Sunday, March 2, 2008

The Void by Mark Mynheir

The Void by Mark Mynheir

March 2-8, Christian Fiction Review Blog is touring The Void by Mark Mynheir.

Hiding behind a well-funded children's hospital and the high-tech genetics lab at Lifetex, a team of elite scientists is conducting illegal experiments in human cloning. Test subject after test subject dies when they attempt to move the clones (full grown) from their liquid incubators into the oxygen atmosphere. Yet, they seem perfect physical specimens. Their organs work. Their brainwaves appear normal. But they are comatose; the spark of consciousness is absent. There's a VOID. Finally, "Adam", the first successful clone, draws his first breath. Excitement and pride overflows at Lifetex. Distrustful of the media, the scientists keep their breakthrough a secret while they begin to test and educate Adam. The idea is to present him as such an overwhelming triumph of science that everyone will forget how many laws of ethics and government were broken to attain the achievement.

And this plan would have worked except that an off-duty police officer happens to be found murdered just outside the security fence which surrounds the Lifetex facility. And Adam has a few unexpected "quirks".

Enter Robbie Sanchez, the Florida Department of Law Enforcement agent assigned to the cop-killer case. Of course, all law enforcement officers are especially keen to find the perpetrators of this heinous act, but Robbie's father was a policeman killed in the line of duty during a bank robbery. So Robbie is especially motivated to find the killer and bring him to justice.

I should probably take a moment to explain that Robbie is short for Roberta. This is probably not an issue for most readers, but in my childhood, I knew far more males nicknamed "Robbie" than females. I had to constantly remind myself that Robbie was a she. Robbie is caring for her aging mother, who has Alzheimer's. She does nothing but work, sleep, and take care of her mother. And though her parents were/are both Christians, Robbie lost her faith when her father died.

However, unbeknownst to her, forces are in motion in this case which will rock her to the core and rekindle that faith of her childhood. I don't want to give away too many of the surprises, or it will ruin the story, but there are plenty of mysteries and twists to entertain the reader along the way. Oh, and this is probably the first time I have ever come in on the middle of a book series and not felt like I missed something for not having read the books in proper order. That really says a lot for Mr. Mynheir's skill as a writer. This may be the last time I will ever say this, but I truly do not feel like there is any pressing need to read either of the first two books in order to enjoy this one. It truly stands on its own.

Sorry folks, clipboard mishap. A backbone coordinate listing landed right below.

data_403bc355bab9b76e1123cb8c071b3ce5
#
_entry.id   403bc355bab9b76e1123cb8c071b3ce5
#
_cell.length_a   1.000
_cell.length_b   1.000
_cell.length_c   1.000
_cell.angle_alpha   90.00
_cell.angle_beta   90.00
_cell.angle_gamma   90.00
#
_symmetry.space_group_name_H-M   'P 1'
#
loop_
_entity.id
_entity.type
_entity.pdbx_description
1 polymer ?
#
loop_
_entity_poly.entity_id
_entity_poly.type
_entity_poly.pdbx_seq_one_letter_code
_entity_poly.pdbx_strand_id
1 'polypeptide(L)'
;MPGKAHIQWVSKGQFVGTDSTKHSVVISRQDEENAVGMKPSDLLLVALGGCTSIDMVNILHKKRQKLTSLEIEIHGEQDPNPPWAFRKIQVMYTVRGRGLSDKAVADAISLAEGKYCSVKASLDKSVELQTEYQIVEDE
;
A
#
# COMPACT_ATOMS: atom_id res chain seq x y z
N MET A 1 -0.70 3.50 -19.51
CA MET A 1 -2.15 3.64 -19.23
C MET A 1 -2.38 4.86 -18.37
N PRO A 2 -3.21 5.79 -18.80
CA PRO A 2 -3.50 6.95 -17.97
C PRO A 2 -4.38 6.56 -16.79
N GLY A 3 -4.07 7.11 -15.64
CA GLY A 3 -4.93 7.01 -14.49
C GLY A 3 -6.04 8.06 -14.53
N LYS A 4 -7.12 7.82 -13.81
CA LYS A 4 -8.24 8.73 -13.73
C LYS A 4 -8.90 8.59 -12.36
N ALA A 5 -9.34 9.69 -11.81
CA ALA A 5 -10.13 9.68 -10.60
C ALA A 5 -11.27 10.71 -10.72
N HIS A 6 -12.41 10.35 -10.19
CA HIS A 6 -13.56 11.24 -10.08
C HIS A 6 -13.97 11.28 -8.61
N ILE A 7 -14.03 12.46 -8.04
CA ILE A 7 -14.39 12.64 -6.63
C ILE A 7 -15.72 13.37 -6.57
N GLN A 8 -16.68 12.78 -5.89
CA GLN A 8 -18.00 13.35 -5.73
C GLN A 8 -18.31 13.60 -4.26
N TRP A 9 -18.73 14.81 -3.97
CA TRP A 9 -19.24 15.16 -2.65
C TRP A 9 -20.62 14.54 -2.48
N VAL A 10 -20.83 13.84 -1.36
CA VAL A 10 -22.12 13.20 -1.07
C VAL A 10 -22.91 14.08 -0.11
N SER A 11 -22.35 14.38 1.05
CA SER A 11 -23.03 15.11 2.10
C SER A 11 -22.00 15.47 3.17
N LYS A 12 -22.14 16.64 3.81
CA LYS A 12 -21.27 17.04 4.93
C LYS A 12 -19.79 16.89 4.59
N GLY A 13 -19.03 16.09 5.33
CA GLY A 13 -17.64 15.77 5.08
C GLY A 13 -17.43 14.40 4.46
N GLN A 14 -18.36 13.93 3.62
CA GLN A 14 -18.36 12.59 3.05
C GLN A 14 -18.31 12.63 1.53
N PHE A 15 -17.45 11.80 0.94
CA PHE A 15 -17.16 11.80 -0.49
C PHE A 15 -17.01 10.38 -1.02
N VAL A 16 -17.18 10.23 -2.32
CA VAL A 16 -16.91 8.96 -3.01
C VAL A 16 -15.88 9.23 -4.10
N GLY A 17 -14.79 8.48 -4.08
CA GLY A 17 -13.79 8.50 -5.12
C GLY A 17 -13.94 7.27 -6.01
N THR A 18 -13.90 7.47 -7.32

I enjoyed this police drama / suspense novel. It wasn't ground-shaking, in my opinion, but it was at least as good as an episode of CSI Miami. In fact, since it is set in Florida, I had a hard time keeping myself from making comparisons with that show. And the spirtual dimension gave it an extra bonus which TV can't offer. I would have liked the ultimate denouement to have had an even greater supernatural dimension than it did, considering the nature of the antagonists, but God was definitely acknowledged, consulted and clearly directed the cop-protagonists to the final solution. I suspect people who are not into sci-fi and fantasy as much as I am would feel Mynheir's climax was more "realistic", while still well within the realm of giving God the glory.

Visit Mark's website: Cop Writer.

Buy The Void

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Other CFRB members who will be posting sometime this week:
A Frank Review
Back to the Mountains
Bibliophile's Retreat
Cathi's Chatter
S.M. Kirkland
Main CFRB site


  1. Once again an excellent review. I feel exactly the same as you state, with the one exception, I like "Robbie" as a woman. I have a SF (unfinished) where one of the characters, Samantha Denarai, is referred to as "Sam". :-)


  2. It's probably because I mixed up the two Robbies I knew when I had to introduce players for a school play. A cast of about 15 classmates, but TWO Robbies (both male) and not once, but TWICE, I got their last names mixed up, and this was after being corrected the first time. I have never gotten over my fear of public blunders ever since.

  3. As always, I enjoy your reviews. You speak you mind and put everything in such succinct, clear language. Yeah, it took me a while to get used to "Robbie" as well, but I know a Sam and a Gabe who are female. The Roberta I knew as a child was "Bobbie" instead, same as my male cousin. But that's how nicknames are.

    I liked this book pretty much. Mark's police experience made it pretty realistic for the most part.

  4. Now that you have read the novel, I am interested in whether you think it is more sci-fi than suspense?

  5. Well, there is definitely sci-fi in it, but not enough to satisfy most sci-fi fans, in my opinion. No laser weapons. No space travel. No fun gadgets. Nothing feels futuristic at all. The only speculative element is human cloning and we are so used to the concept of plant and animal cloning that even human cloning feels rather "old-hat" and not too far-fetched. We don't even need a "near-future" setting anymore to imagine it. The Void has a "right now" feel to it.

    I would call it supernatural suspense/thriller long before sci-fi or spec-fic.

  6. Caprice,

    Thanks so much for your kind review of The Void. I'm glad you enjoyed it. Take care, and God bless.

    Mark Mynheir